In a similar way, although with more radical characteristics, the SSCP in Thessaloniki have started its operation in 2011. Following the end of a successful hunger strike of 300 undocumented migrants demanding the legalization of all undocumented migrants in Greece (Kouki and Mantanika, 2011), some doctors, who at that time constituted the medical team in solidarity with the migrants, decided that the problem was still there. After discussing the character of the clinic, they had been granted a place from the local labor center in order to provide primary medical and pharmaceutical treatment to undocumented migrants. Alike with the case in Rethimno, the clinic in Thessaloniki quite soon expanded its services to everyone who did not have access at the healthcare system.
A different story derives from the Metropolitan SSCP in Elliniko, Athens. The SSCP in Ellinko started in December of 2011 after a long discussion of a group of doctors and citizens during the square movement in Syntagma (the counterparts of Spanish Indignados). After achieving the collaboration of the local municipality which had granted them a place, the initial group of 6 people became 60 just before the inauguration of the clinic. In 2016 the clinic is estimated that occupies more than 280 volunteers of which more than 115 are doctors. The services in the Metropolitan clinic are open as well to everyone in need.
Social clinics as a welfare gap-filler?
Although brief, these stories provide some indicative evidence regarding the radical roots of the SSCPs. The SSCPs participate both in protest actions, such as the blockage of hospitals’ counters; but also by obtaining different approaches, they address issues of the mainstream political environment, arguing for a public hospital system accessible to everyone in need. Together with these, other two characteristics have made the clinics welcomed by large sectors of the population. More precisely, the fact that from their very beginning the clinics advocate an anti-racist profile, in times when the percentages of the neo-Nazi party of golden dawn were quite high, was a factor that increased their popularity among the left and libertarian spectrum. Additionally, the inclusive character of their action, such as the systematic calls for collection of any kind of medicines, have made the SSCPs quite accessible and welcomed by the local communities.
Pretty much every SSCP states clearly that it is not on their intentions to substitute the healthcare system, both due to the lack of facilities and equipment but also because they believe that health is a good which should be hitherto provided by the state. However, a debate that had started long time ago in the SSCPs’ assemblies, it has appeared again with the refugee crisis. After the evacuation of Idomeni, where the SSCPs used to have quite active presence by distributing medicines, clothes and treating the refugees, the question is whether they will provide their services in the open and close concentration camps. Therefore, the dilemma whether they achieve their goals to resist austerity and the ones who implement them or through their action they fill the gaps of the welfare deficit, still remains.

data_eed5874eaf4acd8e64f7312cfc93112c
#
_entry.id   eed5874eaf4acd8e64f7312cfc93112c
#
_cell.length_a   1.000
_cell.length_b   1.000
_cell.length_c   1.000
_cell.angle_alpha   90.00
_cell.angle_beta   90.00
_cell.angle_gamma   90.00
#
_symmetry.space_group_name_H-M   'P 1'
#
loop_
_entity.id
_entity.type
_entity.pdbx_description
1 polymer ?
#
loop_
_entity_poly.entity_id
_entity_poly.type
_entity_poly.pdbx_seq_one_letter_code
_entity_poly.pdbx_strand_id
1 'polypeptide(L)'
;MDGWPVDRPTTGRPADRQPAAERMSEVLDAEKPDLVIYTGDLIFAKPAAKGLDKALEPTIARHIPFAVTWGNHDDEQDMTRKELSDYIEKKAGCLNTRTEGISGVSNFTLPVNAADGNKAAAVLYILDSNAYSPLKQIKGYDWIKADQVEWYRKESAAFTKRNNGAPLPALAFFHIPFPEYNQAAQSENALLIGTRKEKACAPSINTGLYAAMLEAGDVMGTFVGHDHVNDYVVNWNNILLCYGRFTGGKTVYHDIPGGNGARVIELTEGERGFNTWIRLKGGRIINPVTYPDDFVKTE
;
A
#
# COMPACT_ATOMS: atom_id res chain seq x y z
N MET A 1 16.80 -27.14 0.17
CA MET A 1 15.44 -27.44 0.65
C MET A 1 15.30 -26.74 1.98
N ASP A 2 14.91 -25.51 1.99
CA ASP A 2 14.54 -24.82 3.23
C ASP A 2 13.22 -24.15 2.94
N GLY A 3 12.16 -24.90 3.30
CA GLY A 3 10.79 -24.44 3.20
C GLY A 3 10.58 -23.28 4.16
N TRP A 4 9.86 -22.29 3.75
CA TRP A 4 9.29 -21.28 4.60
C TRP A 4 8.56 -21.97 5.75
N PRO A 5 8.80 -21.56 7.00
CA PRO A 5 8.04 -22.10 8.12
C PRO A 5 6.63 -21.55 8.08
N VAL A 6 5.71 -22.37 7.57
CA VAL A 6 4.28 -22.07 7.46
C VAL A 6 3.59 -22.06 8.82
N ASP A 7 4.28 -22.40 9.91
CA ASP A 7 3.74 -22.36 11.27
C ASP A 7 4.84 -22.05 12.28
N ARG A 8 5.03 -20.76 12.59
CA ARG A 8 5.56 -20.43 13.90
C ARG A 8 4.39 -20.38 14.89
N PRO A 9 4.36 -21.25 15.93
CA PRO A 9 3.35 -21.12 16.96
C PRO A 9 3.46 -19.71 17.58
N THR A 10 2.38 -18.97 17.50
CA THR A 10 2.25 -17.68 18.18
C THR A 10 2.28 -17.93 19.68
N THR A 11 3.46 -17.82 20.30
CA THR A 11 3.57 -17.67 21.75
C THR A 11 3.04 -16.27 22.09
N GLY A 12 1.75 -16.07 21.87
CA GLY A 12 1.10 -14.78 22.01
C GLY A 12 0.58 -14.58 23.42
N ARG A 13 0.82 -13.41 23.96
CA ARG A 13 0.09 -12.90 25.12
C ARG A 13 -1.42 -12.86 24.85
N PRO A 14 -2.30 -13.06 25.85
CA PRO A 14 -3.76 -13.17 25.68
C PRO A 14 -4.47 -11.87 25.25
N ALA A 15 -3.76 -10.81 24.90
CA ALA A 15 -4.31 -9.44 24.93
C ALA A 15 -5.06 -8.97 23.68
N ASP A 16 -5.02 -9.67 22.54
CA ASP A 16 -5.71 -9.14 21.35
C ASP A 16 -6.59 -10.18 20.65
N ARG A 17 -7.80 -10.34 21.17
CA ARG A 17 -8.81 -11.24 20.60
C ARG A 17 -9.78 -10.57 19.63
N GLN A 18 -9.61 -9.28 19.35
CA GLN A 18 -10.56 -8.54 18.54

Although it is hard to provide a definite answer whether the SSCPs are substitute, complementary or independent forms to the welfare provision, what seems quite interesting is the relation that the welfare system has developed these years with them. From my fieldwork research and from other empirical studies came out many times that a number of public hospitals have contacted the SSCPs in order to ask for specific pharmaceutical products. Additionally, it was not also that rare that some patients have been directed by hospitals, and sometimes also by the Ministry of Health, to contact an SSCP than waiting for months to book a date in a public agency (MKIE, 2014). Before the approval of a law in April 2016, which gives access to uninsured people at the healthcare system, SSCPs used to collaborate with hospitals in order to treat some of their beneficiaries. Among other state’s officials, the current Minister of Heath who had promoted this law, used to be also a founding member of an SSCP. Therefore, these few examples show us that although the lines for categorizing the SSCPs in relation with the welfare provision might still be blurred, it is quite sure that the agency of the SSCPs has touched upon it.
Adam S. and Teloni D.D. (2015), Social Clinics in the Crisis-ridden Greece: The experience of healthcare services when the National Healthcare System drawbacks, Studies/44, Observatory for the economic and social evolution, Institute of Labour, GSEE.
Cabot H. (2016), ‘Contagious’ solidarity: Reconfiguring care and citizenship in Greece’s social clinics, Social Anthropology, 24(2), pp.152-166
Cooper C., (2014), Tough austerity measures in Greece leave nearly a million people with no access to healthcare, leading to soaring infant mortality, HIV infection and suicide, Independent, accessed in 19/9/2016
Eurostat (2016), Unemployment by sex and age - quarterly average, accessed in 18/6/2016
Kouki H. and Mantanika, 2011, The spatiality of a social struggle in Greece at the time of the IMF, City, 15(3-4), pp.482-490.
Loukakis A., Kousis M., Lahusen C. and Kies J. (2016), Alternative Action Organizations in the Eurozone Crisis: Comparing the Greek and German Experience, 2007-2016, Paper presented at CES Conference, Philadelphia
MKIE (2015a), General Announcements, Solidarity does not have borders (in Greek)
MKIE (2015b), General Announcements, The European Parliament awards the MKIE (in Greek)
MKIE (2014), General Announcements, The Ministry of Health sends uninsured patients at MKIE (in Greek)